The American Dream is an ideal a lot of us have endeavored to achieve. Work hard, buy the car, then the house, have kids, send them to college, retire at 65 and live a life of leisure in your later years. Sounds great, right?
The reality is many people had to wake up to realize that dream is not possible for everyone, especially the part about retiring at 65.
Have you noticed older workers taking your cash in the drive-thru or at the grocery store, lately? Well, you’re not imagining things. For the last decade, there has been a trend in Americans working beyond traditional retirement years.
According to newly released data from the Census Bureau and Bureau of Labor Statistics, about 20 percent of Americans over age 65 — a total of 10.6 million people — are either working or looking for work. That’s a 57-year high!
We can conclude that some individuals are working longer because they don’t have enough money saved for retirement. Others are finding their social security benefits aren’t enough to pay the bills or maybe medical expenses are draining their savings.
Economists have hypothesized another reason - retirement benefits have changed. Remember when companies offered pensions? For decades, private employers slowly moved away from pension plans with 28 percent in 1980 compared to just 2 percent in 2014. The shift to defined contribution plans like 401(k)s, placed the onus of saving on the employee. That financial deviation is believed to have had a long-lasting negative wealth effect on Americans nationwide.
The positive news in all of this is that working longer can be attributed to longevity. According to a recent Plews United Income Report, three out of four Americans aged 65 or older said they are in good, very good, or excellent health. In addition, most of those folks said there are no limitations on the kind of work they can do. However, it is interesting to note the number of older workers with college degrees has jumped from 25 percent in 1985 to 53 percent in 2019. More than double!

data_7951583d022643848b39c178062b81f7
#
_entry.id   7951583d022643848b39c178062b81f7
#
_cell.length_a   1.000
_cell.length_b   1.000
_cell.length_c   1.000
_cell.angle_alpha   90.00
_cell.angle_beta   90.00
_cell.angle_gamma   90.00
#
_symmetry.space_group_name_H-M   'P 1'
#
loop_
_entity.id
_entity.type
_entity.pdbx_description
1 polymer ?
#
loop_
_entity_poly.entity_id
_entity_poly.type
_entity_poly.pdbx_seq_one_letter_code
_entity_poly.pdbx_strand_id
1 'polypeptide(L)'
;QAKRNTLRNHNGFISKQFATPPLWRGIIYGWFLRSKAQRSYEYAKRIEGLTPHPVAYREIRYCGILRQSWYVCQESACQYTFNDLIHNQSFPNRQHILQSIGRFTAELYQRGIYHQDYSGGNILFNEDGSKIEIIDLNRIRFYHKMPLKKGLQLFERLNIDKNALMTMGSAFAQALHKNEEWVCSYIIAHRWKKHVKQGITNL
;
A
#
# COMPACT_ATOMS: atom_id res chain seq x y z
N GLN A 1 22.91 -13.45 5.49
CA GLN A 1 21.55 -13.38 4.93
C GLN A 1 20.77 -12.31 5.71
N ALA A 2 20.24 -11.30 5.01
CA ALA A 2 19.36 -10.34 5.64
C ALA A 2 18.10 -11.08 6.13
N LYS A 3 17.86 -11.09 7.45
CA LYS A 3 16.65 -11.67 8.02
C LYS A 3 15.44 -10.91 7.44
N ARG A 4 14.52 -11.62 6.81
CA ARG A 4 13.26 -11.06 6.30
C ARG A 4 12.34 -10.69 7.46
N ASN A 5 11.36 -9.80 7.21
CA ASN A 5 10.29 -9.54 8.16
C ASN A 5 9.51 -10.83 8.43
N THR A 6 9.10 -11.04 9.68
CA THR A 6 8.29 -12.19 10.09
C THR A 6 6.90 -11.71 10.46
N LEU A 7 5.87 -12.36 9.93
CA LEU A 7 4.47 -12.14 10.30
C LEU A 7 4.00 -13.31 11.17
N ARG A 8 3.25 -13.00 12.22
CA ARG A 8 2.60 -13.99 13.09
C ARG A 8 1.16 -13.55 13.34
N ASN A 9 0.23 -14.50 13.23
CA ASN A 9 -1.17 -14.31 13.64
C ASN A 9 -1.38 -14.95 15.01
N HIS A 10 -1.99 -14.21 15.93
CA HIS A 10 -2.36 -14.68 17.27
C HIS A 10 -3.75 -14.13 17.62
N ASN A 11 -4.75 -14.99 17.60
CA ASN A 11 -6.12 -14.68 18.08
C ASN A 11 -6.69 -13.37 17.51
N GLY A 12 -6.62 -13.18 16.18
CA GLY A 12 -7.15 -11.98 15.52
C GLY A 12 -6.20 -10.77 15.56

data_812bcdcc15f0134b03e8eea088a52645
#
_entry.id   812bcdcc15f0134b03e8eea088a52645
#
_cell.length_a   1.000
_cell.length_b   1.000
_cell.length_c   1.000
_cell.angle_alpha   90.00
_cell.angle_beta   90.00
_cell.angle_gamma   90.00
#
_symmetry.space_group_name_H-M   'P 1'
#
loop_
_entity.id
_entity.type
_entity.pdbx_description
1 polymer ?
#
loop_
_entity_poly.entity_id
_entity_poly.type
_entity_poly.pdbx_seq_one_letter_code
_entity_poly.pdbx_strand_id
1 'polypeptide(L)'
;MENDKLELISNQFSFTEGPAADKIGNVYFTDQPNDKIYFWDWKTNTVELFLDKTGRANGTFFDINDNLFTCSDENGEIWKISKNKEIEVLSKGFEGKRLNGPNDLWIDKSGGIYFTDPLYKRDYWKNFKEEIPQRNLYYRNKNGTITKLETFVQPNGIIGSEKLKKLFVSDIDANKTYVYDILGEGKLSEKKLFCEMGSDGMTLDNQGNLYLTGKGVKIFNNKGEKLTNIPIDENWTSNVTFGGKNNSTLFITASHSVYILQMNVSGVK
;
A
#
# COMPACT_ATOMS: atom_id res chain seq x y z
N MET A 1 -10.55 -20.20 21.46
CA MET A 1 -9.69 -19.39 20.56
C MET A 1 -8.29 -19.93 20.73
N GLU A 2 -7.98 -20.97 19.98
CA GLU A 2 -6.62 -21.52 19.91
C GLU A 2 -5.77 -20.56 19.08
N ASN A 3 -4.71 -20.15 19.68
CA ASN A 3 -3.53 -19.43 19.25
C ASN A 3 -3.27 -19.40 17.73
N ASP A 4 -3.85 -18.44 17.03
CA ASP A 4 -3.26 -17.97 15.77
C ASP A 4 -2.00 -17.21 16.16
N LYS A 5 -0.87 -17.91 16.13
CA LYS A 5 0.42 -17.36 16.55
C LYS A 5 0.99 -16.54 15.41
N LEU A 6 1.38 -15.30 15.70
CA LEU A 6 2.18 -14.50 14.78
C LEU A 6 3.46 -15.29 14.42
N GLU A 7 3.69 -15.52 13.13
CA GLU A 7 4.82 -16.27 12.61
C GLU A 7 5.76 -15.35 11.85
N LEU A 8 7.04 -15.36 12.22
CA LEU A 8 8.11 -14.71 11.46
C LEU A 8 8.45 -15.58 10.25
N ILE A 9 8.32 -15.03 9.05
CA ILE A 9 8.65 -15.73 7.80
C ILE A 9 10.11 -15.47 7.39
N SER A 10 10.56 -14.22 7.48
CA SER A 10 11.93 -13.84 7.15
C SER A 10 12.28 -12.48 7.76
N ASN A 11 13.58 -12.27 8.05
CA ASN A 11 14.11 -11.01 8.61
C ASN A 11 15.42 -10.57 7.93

In 2000, Social Security full retirement age, the age at which workers can receive unreduced Social Security benefits — rose from 65 to 66. Since then, more people are waiting until 66 to claim benefits. That’s a trend expected to continue when the age rises to age 67 later this year.
There is another benefit to working longer and delaying Social Security claims. The longer you wait to claim, the larger your monthly Social Security benefit will be. The longer you work, the more you can save. That means you’ll have fewer years to make your retirement savings last.
Long ago, not being able to retire at 65 might have caused shame. Now, whether you are financially forced to work or just feel like doing it, the good news is this trend isn’t going anywhere. This makes me think of the famous Mark Twain quote, “Old age isn’t so bad when you consider the alternative.”